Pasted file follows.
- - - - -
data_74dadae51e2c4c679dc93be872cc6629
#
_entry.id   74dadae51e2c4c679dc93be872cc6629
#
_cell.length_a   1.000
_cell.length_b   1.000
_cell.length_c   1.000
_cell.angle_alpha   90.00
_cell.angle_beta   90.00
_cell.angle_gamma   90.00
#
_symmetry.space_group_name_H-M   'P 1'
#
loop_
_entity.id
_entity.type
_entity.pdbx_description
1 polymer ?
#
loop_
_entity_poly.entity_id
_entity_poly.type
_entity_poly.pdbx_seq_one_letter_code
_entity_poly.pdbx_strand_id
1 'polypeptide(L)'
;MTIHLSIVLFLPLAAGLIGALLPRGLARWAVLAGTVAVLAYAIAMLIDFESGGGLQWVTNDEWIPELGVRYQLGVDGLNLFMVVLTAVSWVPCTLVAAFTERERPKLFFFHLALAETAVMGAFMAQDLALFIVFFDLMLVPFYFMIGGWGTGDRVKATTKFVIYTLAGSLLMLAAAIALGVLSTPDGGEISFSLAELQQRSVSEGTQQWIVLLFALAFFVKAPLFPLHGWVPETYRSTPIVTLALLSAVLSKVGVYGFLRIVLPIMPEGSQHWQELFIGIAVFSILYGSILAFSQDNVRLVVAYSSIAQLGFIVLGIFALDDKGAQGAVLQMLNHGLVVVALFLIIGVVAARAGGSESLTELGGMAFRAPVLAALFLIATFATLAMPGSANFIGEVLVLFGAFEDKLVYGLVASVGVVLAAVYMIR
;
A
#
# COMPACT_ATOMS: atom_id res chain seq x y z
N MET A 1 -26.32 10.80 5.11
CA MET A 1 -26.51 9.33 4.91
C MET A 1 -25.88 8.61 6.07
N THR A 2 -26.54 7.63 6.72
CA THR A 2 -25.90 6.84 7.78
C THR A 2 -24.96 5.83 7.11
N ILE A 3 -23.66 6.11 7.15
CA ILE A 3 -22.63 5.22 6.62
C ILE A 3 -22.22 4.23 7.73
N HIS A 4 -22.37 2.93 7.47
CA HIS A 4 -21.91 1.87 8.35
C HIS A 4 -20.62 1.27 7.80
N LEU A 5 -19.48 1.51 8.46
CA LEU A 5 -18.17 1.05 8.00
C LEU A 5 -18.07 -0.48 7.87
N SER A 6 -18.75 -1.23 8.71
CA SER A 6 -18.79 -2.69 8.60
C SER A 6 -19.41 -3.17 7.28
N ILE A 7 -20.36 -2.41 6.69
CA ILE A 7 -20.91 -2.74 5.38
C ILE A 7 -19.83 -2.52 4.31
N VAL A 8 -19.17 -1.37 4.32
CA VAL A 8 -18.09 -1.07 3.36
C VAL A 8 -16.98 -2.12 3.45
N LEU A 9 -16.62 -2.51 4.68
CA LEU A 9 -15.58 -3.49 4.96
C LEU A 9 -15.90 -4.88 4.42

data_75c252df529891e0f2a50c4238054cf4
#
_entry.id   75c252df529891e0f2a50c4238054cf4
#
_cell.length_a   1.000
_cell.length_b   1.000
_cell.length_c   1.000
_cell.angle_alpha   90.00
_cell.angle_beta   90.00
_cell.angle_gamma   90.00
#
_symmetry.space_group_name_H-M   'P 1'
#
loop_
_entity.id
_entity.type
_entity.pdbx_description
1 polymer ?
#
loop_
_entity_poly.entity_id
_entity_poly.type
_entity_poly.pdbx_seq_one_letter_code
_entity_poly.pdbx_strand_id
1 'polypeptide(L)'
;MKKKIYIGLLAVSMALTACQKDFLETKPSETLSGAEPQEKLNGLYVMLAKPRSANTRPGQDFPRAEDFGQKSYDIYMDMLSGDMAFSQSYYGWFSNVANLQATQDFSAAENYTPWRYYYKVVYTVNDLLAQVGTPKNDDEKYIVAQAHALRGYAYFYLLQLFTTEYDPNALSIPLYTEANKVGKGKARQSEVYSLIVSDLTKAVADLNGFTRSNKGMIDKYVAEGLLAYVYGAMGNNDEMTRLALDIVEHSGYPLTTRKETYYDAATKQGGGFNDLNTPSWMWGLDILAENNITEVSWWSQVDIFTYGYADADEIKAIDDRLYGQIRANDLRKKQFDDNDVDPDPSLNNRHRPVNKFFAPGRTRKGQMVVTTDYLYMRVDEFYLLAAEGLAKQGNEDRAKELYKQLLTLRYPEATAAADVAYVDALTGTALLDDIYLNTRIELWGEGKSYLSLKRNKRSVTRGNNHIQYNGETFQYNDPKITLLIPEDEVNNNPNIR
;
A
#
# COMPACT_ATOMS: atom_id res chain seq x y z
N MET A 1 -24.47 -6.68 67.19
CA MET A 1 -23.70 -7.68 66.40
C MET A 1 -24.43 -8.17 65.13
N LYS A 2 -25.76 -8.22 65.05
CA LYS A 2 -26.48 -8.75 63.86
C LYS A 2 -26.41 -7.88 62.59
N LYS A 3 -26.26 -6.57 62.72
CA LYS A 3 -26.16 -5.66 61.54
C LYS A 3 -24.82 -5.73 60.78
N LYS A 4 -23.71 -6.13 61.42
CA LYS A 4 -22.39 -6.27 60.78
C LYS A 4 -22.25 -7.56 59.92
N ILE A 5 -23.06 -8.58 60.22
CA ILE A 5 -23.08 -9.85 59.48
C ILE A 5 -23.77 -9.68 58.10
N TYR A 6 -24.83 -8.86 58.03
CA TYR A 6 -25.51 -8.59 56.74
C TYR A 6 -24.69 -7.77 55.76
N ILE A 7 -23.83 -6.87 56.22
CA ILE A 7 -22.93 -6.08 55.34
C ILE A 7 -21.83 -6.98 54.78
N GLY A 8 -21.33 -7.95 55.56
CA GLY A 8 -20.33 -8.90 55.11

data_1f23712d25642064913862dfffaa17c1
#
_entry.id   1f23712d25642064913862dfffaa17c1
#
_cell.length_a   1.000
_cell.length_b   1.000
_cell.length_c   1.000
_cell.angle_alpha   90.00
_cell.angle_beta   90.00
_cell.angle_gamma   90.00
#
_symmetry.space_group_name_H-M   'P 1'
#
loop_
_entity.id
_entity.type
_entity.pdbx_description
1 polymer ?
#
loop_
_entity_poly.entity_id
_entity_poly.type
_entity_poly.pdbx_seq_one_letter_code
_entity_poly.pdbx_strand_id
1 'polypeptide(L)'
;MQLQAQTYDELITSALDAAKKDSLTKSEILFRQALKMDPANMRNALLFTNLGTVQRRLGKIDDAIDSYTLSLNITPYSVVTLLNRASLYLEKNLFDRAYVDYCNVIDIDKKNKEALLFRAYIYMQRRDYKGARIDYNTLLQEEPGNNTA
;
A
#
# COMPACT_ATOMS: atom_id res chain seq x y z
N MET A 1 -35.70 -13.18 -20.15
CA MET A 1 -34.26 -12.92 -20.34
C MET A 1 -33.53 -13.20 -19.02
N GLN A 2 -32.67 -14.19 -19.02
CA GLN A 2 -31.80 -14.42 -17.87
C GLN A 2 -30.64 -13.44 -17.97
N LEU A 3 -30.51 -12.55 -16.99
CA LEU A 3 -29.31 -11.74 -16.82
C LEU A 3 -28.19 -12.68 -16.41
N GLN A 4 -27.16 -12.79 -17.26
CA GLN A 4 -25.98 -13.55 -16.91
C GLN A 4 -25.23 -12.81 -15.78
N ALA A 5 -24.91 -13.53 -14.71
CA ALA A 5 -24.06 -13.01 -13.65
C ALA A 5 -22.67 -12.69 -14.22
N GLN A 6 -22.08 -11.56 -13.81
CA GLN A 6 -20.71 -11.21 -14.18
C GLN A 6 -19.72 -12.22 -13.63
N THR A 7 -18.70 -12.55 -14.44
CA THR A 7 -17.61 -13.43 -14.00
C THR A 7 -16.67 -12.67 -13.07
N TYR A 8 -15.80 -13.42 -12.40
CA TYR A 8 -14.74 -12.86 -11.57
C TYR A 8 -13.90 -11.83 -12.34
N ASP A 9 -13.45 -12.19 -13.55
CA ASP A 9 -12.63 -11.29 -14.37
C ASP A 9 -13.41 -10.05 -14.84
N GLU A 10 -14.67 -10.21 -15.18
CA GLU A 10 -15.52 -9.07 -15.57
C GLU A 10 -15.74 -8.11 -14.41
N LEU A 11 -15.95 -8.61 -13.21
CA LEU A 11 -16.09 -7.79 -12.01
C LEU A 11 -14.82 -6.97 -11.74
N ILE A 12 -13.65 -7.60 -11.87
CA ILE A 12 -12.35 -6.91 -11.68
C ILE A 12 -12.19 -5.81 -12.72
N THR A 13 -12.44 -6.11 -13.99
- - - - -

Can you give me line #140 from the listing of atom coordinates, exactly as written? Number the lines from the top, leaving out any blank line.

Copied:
# COMPACT_ATOMS: atom_id res chain seq x y z